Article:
Let’s start with the great news. There are many occupations and courses that are a perfect fit to your interests and skills. The trick is to find the right ones for you when there are hundreds to choose from. So you’ll need a strategy.

Finding work that fits with your values can make you feel satisfied with your career. The opposite is also true. That’s why it’s super important to understand what values are the most important to you. Don’t worry about anyone else.

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Here are five core values that can make work meaningful for you:

  • Passion – doing work you enjoy and getting completely absorbed in it.
  • Competence – perfecting your skills, becoming an expert and producing high quality practical results.
  • Dedication to a cause – making a difference to benefits others.
  • Self-expression – expressing your ideals and values through creative work.
  • Entrepreneurship – being resourceful, achievement-focused and goal-oriented. This can mean new and challenging projects, like starting a business or a new way of doing things.

So, what are your core values?

For this exercise, grab a pen and paper and write down the numbers one through to ten, each on a separate line.

Now, read the questions, and decide on the word or phrase that is most true for you. For example, if you see yourself as ‘passionate’ then write the letter ‘C’ alongside number one and so on.

Remember, you can only choose one option each question, so think carefully.

1. I see myself as:

  • a) imaginative
  • b) caring
  • c) passionate
  • d) persistent
  • e) resourceful

2. Other people would describe me as:

  • a) concerned about others
  • b) expressive
  • c) skilled at what I do
  • d) passionate
  • e) achievement-focused

3. Life is a search for:

  • a) achievement
  • b) enjoyment
  • c) competence
  • d) creativity
  • e) a fairer world

4. I want a career that:

  • a) makes the world a better place
  • b) develops my expertise
  • c) challenges me to find new ways of doing things
  • d) uses my creative talents
  • e) lets me work on enjoyable projects

5. I like work that:

  • a) influences others to appreciate my creative ideas
  • b) lets me start something new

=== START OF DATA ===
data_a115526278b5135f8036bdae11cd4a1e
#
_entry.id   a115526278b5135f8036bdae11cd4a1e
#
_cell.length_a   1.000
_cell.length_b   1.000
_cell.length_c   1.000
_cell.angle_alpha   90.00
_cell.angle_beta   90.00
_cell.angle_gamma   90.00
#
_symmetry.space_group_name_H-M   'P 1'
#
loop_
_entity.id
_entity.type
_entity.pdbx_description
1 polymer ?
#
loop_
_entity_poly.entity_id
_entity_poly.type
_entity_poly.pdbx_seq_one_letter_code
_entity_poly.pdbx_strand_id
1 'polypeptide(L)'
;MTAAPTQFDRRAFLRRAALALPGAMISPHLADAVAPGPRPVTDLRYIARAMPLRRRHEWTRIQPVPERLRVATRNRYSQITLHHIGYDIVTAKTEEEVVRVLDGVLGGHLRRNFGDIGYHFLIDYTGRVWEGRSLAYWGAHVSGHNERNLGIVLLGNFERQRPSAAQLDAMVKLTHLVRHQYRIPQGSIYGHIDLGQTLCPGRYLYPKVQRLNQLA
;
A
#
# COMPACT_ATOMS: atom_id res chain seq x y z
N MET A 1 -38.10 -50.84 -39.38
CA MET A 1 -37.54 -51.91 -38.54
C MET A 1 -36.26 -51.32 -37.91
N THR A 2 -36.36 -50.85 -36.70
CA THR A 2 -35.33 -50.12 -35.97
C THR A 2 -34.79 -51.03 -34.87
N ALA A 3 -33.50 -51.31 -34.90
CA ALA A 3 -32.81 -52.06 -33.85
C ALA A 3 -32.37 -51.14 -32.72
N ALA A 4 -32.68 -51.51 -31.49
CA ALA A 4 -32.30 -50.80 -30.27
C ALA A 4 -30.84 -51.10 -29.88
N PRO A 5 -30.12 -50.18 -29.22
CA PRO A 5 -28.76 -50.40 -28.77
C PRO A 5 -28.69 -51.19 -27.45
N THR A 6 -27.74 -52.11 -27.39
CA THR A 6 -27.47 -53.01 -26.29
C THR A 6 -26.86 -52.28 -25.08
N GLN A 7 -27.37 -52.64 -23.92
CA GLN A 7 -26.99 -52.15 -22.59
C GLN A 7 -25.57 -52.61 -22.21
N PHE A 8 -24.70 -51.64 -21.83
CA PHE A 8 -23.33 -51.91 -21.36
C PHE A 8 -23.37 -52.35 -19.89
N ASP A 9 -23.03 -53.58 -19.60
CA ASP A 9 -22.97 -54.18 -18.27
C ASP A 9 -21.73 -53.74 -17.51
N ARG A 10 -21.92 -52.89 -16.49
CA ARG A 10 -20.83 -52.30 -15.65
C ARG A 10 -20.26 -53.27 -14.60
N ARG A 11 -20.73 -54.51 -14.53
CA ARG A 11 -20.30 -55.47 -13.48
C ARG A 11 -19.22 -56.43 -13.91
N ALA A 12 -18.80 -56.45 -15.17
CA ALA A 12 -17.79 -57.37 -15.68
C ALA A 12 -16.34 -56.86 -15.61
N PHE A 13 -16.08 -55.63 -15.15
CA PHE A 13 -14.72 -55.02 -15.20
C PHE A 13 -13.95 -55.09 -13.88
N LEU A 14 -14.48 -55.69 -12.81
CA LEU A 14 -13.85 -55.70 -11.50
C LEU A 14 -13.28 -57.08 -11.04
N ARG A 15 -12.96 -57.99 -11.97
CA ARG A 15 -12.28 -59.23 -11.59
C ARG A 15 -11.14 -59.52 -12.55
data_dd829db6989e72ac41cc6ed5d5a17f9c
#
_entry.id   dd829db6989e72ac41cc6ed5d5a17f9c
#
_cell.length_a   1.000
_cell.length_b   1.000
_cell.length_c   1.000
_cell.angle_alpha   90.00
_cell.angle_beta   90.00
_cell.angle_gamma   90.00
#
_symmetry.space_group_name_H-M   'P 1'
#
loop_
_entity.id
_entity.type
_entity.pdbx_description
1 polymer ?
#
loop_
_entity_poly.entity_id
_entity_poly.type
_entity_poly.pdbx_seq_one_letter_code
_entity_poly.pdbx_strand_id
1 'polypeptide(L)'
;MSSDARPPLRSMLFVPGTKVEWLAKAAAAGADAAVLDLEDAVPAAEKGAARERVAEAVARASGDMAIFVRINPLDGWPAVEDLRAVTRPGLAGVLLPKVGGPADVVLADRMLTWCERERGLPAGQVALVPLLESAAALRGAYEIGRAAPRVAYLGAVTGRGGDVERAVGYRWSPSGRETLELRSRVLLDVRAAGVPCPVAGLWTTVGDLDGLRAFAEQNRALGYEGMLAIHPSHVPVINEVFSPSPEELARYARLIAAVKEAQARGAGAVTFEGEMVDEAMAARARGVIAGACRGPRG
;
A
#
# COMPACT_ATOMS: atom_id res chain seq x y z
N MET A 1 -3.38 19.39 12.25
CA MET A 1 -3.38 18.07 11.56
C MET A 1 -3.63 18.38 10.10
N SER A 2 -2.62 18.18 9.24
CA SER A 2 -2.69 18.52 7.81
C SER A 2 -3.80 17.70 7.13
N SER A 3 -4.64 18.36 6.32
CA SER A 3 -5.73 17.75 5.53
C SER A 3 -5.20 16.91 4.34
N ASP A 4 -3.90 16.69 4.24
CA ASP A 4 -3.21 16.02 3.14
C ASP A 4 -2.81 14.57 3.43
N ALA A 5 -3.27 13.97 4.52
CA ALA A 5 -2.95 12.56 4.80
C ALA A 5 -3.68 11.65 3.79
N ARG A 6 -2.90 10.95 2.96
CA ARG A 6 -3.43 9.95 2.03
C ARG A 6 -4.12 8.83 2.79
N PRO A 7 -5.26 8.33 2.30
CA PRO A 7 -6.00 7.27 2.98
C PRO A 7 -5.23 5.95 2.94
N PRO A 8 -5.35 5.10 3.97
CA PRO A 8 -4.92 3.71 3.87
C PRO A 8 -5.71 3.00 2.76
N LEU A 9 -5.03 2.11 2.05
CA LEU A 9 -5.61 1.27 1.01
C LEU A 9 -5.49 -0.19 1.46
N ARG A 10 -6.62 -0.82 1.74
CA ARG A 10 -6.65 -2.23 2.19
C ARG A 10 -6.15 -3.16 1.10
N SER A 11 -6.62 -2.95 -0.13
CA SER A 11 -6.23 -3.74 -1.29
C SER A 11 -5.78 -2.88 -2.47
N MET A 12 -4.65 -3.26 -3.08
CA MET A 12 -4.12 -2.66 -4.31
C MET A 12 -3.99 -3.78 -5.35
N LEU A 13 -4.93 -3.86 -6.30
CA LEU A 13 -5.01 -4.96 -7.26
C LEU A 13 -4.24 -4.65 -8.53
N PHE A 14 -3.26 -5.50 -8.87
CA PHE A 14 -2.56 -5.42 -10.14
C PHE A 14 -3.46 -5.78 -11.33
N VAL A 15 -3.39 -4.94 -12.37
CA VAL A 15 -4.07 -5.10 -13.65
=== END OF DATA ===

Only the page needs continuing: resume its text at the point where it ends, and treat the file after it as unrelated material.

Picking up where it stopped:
• c) helps others
  • d) suits with my interests
  • e) uses my expertise

6. I prefer to work:

  • a) as a knowledgeable contributor to a team
  • b) as the creative contributor to the team
  • c) as part of a team getting absorbed on projects I love
  • d) as the leader of a new project
  • e) as part of a team working on projects to make things better for others

7. I want my work to:

  • a) have an impact on the lives of others
  • b)  incorporate my vision for new projects
  • c) use my expertise to get results that have a practical application
  • d) provide opportunities to do my own thing
  • e) have work tasks that match my interests

8. I like activities that:

  • a) allow me to use my imagination
  • b) are goal-oriented
  • c) are enjoyable to do
  • d) challenge me to perfect my skills
  • e) contribute to the wellbeing of others

9. I want to use my work skills to:

  • a) create a new business
  • b) create a lasting impression through my creative works
  • c) enjoy what I do
  • d) make the world a better place
  • e) build my expertise

10. I would find work meaningful if I:

  • a) achieve recognition for a job well done
  • b) do what I love to do
  • c) find a new way to do something
  • d) make a difference
  • e) put my name on a creative project

How’d you go with all that?

Now that you’ve finished, compare your answers to the table below.

When looking at the table, are there values that you have more circles in? Are you surprised at which values you have the most circles in? Or are your answers spread evenly across a few? Which values seem most like what you want from work? Try and spend a few minutes reflecting on the questions above.

You might like to grab a drink or stand up and stretch your legs before starting the next exercise.

Your AnswersValues
1c, 2d, 3b, 4e, 5d, 6c, 7e, 8c, 9c, 10b = Passion
1d, 2c, 3c, 4b, 5e, 6a, 7c, 8d, 9d, 10a= Competence
1b, 2a, 3e, 4a, 5c, 6e, 7a, 8e, 9e, 10d= Dedication to a cause
1a, 2b, 3d, 4d, 5a, 6b, 7d, 8a, 9b, 10e= Self-expression
1e, 2e, 3a, 4c, 5b, 6d, 7b, 8b, 9a, 10c= Entrepreneurship

When looking at the table, are there any values that you have more circles in? Are you surprised at which values you have the most circles in? Or are you spread across a few? Which values seems most like what you want from work?

Try and spend a few minutes reflecting on the questions above.

You might like to grab a drink or stand up and stretch your legs before starting the next exercise.

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Have a crack at this online Values Questionnaire.

Here’s another useful exercise to help shed more light on your values. This is an online values questionnaire that will only take a few minutes to complete. But it could also save you from spending years in the wrong course or career.

Visit myfuture Choose My Profile and do the Values activity. When you’ve finished, review your responses. Do you agree with your myfuture values profile?

1 Harris-Tuck, L, Price, A., & Robertson, M. (2004). Career Patterns: A kaleidoscope of possibilities (2nd ed.). Upper Saddle River, NJ: Pearson Education

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